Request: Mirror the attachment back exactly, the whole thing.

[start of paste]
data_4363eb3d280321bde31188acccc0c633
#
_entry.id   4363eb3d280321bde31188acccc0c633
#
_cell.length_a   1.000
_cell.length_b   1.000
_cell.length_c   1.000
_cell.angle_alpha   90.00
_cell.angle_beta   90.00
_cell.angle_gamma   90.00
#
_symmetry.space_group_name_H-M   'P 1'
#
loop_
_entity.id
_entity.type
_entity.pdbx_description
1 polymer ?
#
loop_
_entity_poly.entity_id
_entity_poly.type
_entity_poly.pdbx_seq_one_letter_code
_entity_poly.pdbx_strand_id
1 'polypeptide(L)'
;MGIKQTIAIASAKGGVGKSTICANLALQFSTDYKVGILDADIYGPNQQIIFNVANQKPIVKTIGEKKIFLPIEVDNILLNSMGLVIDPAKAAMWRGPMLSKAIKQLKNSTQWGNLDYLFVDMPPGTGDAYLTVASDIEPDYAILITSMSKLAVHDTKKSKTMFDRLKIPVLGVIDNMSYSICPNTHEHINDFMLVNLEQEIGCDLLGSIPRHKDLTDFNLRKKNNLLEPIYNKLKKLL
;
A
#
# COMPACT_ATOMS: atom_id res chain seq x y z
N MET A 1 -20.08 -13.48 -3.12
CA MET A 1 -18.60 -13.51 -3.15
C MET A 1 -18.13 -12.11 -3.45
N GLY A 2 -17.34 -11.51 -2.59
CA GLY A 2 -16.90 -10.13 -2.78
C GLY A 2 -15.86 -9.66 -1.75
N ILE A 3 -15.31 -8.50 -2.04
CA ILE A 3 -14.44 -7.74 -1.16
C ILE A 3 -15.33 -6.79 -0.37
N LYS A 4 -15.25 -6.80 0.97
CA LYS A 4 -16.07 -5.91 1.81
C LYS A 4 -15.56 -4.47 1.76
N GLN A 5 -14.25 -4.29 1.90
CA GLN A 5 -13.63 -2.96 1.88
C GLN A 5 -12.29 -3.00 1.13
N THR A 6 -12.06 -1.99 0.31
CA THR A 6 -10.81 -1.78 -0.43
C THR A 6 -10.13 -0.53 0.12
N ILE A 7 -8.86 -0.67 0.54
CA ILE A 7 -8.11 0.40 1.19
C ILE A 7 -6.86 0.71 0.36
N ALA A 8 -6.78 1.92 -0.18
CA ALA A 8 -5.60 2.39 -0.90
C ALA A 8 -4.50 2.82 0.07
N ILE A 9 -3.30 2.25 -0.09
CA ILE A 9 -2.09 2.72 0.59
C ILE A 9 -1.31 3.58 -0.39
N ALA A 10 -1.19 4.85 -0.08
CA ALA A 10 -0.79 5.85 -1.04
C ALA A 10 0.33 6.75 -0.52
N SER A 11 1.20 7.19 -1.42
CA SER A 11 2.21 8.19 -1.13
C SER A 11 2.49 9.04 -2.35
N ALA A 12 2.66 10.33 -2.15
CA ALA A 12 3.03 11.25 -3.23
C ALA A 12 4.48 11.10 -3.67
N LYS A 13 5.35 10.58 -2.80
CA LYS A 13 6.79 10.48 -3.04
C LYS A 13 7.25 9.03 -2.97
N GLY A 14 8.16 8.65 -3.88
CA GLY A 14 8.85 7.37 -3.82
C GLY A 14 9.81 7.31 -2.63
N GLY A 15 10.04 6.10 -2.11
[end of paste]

data_4363eb3d280321bde31188acccc0c633
#
_entry.id   4363eb3d280321bde31188acccc0c633
#
_cell.length_a   1.000
_cell.length_b   1.000
_cell.length_c   1.000
_cell.angle_alpha   90.00
_cell.angle_beta   90.00
_cell.angle_gamma   90.00
#
_symmetry.space_group_name_H-M   'P 1'
#
loop_
_entity.id
_entity.type
_entity.pdbx_description
1 polymer ?
#
loop_
_entity_poly.entity_id
_entity_poly.type
_entity_poly.pdbx_seq_one_letter_code
_entity_poly.pdbx_strand_id
1 'polypeptide(L)'
;MGIKQTIAIASAKGGVGKSTICANLALQFSTDYKVGILDADIYGPNQQIIFNVANQKPIVKTIGEKKIFLPIEVDNILLNSMGLVIDPAKAAMWRGPMLSKAIKQLKNSTQWGNLDYLFVDMPPGTGDAYLTVASDIEPDYAILITSMSKLAVHDTKKSKTMFDRLKIPVLGVIDNMSYSICPNTHEHINDFMLVNLEQEIGCDLLGSIPRHKDLTDFNLRKKNNLLEPIYNKLKKLL
;
A
#
# COMPACT_ATOMS: atom_id res chain seq x y z
N MET A 1 -20.08 -13.48 -3.12
CA MET A 1 -18.60 -13.51 -3.15
C MET A 1 -18.13 -12.11 -3.45
N GLY A 2 -17.34 -11.51 -2.59
CA GLY A 2 -16.90 -10.13 -2.78
C GLY A 2 -15.86 -9.66 -1.75
N ILE A 3 -15.31 -8.50 -2.04
CA ILE A 3 -14.44 -7.74 -1.16
C ILE A 3 -15.33 -6.79 -0.37
N LYS A 4 -15.25 -6.80 0.97
CA LYS A 4 -16.07 -5.91 1.81
C LYS A 4 -15.56 -4.47 1.76
N GLN A 5 -14.25 -4.29 1.90
CA GLN A 5 -13.63 -2.96 1.88
C GLN A 5 -12.29 -3.00 1.13
N THR A 6 -12.06 -1.99 0.31
CA THR A 6 -10.81 -1.78 -0.43
C THR A 6 -10.13 -0.53 0.12
N ILE A 7 -8.86 -0.67 0.54
CA ILE A 7 -8.11 0.40 1.19
C ILE A 7 -6.86 0.71 0.36
N ALA A 8 -6.78 1.92 -0.18
CA ALA A 8 -5.60 2.39 -0.90
C ALA A 8 -4.50 2.82 0.07
N ILE A 9 -3.30 2.25 -0.09
CA ILE A 9 -2.09 2.72 0.59
C ILE A 9 -1.31 3.58 -0.39
N ALA A 10 -1.19 4.85 -0.08
CA ALA A 10 -0.79 5.85 -1.04
C ALA A 10 0.33 6.75 -0.52
N SER A 11 1.20 7.19 -1.42
CA SER A 11 2.21 8.19 -1.13
C SER A 11 2.49 9.04 -2.35
N ALA A 12 2.66 10.33 -2.15
CA ALA A 12 3.03 11.25 -3.23
C ALA A 12 4.48 11.10 -3.67
N LYS A 13 5.35 10.58 -2.80
CA LYS A 13 6.79 10.48 -3.04
C LYS A 13 7.25 9.03 -2.97
N GLY A 14 8.16 8.65 -3.88
CA GLY A 14 8.85 7.37 -3.82
C GLY A 14 9.81 7.31 -2.63
N GLY A 15 10.04 6.10 -2.11